Blog Post

Unassuming Church in Tiny Village Shelters Magnificent Monuments

The entry to Exton Church, up a narrow lane from the village of Exton, brings you to a small circular driveway within the grounds of Exton Hall, seat of the Earls of Gainsborough. For centuries members of the family have been interred in this church, set in a picturesque landscape.

I was worried, however, that I wouldn't get in. I approached the door to find it locked. Locking rural parish churches is a relatively recent phenomenon. Time was when you could wander the countryside and find even the most remote church open to the visitor. But now that theft is common in rural locales—with everything from objects within the church to the lead on the roof vulnerable to burglars—many small parish churches are now locked unless a steward is in attendance.

When I found the door locked, I decided to walk around the exterior. To my tremendous luck, as I came around the west side of the church to approach the main door once more, one of the stewards of the church was walking up the path. She hadn't seen me and didn't know I was coming. It just happened to work out perfectly.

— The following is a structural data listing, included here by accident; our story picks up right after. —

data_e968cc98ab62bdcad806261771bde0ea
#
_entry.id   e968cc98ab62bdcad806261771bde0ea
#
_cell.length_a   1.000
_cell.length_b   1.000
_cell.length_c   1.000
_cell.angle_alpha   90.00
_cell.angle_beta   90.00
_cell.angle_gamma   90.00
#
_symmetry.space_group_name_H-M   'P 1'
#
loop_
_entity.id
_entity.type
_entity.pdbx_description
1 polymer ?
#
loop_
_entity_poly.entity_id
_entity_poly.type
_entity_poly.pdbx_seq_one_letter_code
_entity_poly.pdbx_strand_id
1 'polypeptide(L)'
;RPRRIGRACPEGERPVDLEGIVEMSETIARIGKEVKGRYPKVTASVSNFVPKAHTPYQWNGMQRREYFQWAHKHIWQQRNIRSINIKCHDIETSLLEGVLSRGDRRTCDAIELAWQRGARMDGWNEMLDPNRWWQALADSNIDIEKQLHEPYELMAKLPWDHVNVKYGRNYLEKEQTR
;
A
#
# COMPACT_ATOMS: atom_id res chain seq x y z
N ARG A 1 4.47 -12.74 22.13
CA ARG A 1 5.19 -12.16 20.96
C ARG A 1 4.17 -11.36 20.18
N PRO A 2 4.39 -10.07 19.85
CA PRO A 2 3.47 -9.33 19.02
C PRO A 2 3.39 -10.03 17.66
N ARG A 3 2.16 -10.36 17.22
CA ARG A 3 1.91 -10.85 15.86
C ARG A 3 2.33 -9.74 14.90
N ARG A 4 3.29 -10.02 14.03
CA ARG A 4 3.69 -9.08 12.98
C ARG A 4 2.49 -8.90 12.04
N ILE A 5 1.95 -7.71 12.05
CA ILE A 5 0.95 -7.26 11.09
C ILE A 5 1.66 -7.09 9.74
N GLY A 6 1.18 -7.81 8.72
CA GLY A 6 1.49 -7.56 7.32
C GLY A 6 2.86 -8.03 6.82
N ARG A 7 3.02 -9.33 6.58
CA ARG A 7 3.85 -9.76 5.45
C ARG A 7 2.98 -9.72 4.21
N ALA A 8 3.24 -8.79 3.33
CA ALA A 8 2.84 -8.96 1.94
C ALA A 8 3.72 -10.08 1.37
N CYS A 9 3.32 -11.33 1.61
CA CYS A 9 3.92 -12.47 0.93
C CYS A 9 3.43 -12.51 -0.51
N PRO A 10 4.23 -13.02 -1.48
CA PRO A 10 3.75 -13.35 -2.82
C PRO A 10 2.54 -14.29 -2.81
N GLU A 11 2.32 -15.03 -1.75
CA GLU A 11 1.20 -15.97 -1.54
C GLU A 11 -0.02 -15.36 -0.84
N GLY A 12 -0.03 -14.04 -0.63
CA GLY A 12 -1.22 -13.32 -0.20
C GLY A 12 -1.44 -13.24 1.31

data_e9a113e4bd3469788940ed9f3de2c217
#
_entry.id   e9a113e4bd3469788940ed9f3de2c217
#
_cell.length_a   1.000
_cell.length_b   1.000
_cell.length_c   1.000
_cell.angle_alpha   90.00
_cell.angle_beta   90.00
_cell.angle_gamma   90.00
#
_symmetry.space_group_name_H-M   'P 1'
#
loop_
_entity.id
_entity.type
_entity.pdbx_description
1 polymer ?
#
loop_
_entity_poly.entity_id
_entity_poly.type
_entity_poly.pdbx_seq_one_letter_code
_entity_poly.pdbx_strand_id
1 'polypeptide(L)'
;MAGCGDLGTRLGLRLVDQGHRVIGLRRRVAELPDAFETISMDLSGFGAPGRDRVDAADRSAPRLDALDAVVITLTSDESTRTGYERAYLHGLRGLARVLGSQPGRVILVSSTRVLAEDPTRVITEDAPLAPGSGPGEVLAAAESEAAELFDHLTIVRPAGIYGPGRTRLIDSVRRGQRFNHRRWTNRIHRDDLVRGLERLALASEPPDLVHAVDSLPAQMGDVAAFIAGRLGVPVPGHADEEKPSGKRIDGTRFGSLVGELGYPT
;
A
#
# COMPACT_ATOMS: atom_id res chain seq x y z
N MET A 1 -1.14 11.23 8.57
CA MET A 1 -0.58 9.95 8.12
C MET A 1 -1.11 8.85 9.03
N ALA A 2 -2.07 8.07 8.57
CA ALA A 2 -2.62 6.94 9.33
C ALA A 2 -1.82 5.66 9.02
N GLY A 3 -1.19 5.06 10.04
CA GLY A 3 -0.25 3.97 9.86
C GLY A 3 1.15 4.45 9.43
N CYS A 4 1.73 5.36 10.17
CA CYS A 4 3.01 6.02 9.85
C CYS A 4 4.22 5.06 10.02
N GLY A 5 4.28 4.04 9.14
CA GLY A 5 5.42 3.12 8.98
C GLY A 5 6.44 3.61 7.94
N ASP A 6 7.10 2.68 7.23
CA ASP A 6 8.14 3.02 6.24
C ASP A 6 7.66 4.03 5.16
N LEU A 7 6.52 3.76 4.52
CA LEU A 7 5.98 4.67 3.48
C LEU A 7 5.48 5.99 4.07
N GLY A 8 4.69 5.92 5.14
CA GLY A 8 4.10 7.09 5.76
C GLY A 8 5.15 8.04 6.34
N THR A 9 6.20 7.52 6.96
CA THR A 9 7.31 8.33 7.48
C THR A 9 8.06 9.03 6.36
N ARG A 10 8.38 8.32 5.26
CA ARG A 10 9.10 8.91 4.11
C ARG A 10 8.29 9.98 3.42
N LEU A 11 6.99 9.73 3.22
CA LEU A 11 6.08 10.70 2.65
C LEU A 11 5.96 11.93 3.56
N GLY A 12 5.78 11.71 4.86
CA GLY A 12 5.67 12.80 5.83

What I was after was the chance to see the monuments inside the church, great works of sculpture dating from the fourteenth to nineteenth centuries. The prized monument in the church is the marble memorial to Baptist Noel, third Viscount Campden, carved by Grinling Gibbons (1648-1721), one of the greatest ever English sculptors and woodcarvers. Known more for his work in the medium of wood, this memorial in Exton is thus doubly significant. It is not only a masterpiece by a master craftsman, but it is also a fairly unusual example of his work.

The steward explained a bit about its restoration, which WMF supported. When workers started disassembling the monument, apparently the pediment toppled right off (though it was caught before it smashed) because the nails used to secure it to the wall were the wrong type. So the restorers got to it just in time. Now it is secured to the wall properly and looks magnificent in the north transept. There are other exemplary monuments in the church, including an amazing late Elizabethan piece, but Gibbons's masterwork outshines them all.